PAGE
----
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UK ad regulator targets in-game spending and advertising

The UK's Committee of Advertising Practice has issued new guidelines aimed at making advertising around in-game spending clearer.

The UK's Advertising Standards Authority has issued new guidelines for in-game spending. The new measures introduced last week have been brought in to make sure advertisements are more transparent for consumers.

If you've ever been confused or mislead by the massive bundles of premium currecny you get in games, or if you've been suckered in by time-limited offers, this new guidance is liable to have an effect on you.

The new guidance, which you can read in full at the link, tackles in-game practices designed to prompt players to spend more money, and the way games are advertised more generally, too.

Games that offer in-game currency that can also be earned via playing are exempt from some of the measures, with the ASA noting that different types of games need to be measured differently. As per the new guidance, any premium currency advertised must make clear how much that is actually worth in a clear monetary value.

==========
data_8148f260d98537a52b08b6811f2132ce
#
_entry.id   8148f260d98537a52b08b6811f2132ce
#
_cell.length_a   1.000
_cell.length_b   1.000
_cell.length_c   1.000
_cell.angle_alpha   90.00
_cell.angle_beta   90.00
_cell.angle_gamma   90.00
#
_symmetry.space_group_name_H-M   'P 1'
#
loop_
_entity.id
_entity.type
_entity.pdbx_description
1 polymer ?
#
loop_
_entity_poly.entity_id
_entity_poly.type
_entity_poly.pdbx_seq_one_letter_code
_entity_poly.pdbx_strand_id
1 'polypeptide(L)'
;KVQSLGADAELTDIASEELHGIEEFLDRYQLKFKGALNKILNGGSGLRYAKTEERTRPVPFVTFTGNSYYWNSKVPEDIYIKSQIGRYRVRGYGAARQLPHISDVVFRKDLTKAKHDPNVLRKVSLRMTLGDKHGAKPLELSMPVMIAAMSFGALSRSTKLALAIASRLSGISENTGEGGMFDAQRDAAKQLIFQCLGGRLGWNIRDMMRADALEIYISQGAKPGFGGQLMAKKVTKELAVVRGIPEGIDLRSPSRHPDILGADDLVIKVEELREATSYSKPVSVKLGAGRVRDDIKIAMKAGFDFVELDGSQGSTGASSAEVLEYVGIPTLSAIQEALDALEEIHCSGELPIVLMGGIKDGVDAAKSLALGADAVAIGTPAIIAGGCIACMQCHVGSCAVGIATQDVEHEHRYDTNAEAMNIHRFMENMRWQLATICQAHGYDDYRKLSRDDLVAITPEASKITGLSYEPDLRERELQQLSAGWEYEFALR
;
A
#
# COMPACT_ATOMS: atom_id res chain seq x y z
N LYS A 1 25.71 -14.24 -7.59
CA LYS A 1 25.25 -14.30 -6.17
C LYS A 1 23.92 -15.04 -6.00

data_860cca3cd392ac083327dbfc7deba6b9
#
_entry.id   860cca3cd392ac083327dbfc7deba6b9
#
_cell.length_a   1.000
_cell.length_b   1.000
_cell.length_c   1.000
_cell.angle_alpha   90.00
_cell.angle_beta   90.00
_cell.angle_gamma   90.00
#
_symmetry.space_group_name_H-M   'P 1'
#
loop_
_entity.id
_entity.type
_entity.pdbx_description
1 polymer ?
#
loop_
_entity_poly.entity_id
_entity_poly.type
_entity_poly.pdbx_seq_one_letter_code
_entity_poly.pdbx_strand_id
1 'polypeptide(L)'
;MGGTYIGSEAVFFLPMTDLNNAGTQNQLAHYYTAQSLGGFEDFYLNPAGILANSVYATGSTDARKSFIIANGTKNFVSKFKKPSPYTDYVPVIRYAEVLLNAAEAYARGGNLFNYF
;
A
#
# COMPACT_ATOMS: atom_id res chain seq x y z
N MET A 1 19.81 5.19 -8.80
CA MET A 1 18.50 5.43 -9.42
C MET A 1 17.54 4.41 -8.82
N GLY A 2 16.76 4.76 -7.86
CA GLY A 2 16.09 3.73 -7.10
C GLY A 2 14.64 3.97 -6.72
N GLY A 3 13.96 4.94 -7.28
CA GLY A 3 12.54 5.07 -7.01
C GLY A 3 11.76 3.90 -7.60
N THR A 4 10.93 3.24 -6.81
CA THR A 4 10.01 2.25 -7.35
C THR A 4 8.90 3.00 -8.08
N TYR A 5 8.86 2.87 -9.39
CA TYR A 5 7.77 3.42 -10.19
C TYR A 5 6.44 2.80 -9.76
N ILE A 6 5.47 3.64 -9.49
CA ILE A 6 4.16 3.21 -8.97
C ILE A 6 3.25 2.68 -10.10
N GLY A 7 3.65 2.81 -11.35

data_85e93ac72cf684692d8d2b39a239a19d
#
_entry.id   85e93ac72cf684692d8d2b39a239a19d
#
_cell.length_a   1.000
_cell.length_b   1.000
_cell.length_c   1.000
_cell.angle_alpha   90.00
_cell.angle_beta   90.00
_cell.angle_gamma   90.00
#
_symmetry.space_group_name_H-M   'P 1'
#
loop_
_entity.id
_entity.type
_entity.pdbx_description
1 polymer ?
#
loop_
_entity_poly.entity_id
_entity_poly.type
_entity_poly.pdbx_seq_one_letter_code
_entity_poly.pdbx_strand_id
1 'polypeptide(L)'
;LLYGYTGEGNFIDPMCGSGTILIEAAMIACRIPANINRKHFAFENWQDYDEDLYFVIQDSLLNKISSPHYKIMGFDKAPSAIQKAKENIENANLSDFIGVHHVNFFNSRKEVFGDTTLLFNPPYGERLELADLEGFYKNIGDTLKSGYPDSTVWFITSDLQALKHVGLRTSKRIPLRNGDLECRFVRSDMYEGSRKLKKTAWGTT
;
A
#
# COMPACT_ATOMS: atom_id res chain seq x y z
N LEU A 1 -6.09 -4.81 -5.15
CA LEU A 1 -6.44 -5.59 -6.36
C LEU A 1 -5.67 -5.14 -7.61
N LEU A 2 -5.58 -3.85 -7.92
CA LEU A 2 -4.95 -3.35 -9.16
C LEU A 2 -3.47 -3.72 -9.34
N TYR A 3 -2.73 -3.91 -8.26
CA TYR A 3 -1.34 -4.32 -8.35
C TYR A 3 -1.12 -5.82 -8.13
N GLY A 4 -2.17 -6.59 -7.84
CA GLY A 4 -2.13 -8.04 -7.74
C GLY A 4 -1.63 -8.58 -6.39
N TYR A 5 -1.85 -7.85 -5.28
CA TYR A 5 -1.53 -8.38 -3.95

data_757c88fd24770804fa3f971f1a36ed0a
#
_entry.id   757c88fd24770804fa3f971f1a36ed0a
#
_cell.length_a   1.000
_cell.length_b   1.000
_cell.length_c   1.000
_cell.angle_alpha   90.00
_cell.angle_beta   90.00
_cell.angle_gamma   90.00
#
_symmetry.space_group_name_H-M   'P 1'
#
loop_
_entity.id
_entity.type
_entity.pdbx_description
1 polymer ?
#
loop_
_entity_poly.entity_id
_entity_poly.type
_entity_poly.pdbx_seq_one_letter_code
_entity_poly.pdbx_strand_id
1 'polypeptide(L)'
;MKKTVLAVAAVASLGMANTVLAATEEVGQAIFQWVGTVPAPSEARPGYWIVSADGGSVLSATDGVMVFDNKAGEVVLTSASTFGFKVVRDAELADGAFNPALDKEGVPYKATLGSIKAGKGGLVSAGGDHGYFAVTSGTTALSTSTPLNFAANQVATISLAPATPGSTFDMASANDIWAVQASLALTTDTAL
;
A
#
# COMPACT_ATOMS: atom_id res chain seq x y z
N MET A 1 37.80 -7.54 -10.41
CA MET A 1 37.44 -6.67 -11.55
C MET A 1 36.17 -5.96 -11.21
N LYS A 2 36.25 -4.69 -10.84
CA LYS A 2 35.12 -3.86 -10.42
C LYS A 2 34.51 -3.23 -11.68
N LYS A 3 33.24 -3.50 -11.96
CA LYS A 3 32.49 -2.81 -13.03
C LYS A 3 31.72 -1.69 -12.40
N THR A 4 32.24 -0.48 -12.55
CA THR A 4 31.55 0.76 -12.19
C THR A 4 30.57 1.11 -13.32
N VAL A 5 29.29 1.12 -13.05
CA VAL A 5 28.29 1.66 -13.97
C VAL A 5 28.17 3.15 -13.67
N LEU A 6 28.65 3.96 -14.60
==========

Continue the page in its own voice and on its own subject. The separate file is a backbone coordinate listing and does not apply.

It's worth noting this guidance isn't legally binding – but companies would be unwise to continue exploting customers in ways counter to what's been issued in the latest upate.

“The ASA (one of the UK’s advertising watchdogs) has issued its new guidance on advertising in-game purchases. This is huge and will require significant shifts in current industry practice,” legal partner Peter Lewin explained on Twitter.

“Remember, although the ASA doesn’t have fining powers it has operated successfully to-date on a name & shame basis (and can refer serious offenders to other regulators with stronger powers).”

This follows the UK's House of Lords concluding that loot boxes are gambling and should be regulated, after the Digital, Culture, Media and Sport (DCMS) Committee asked for loot boxes to be removed from games sold to children.

About the Author

Dom Peppiatt avatar

Dom Peppiatt


Dom is a veteran video games critic and consultant copywriter that has appeared in publications ranging from Daily Star to The Guardian. Passionate about games and the greater good they can achieve, you can usually find Dom listening to records, farting about in the kitchen, or playing Final Fantasy VIII (again).

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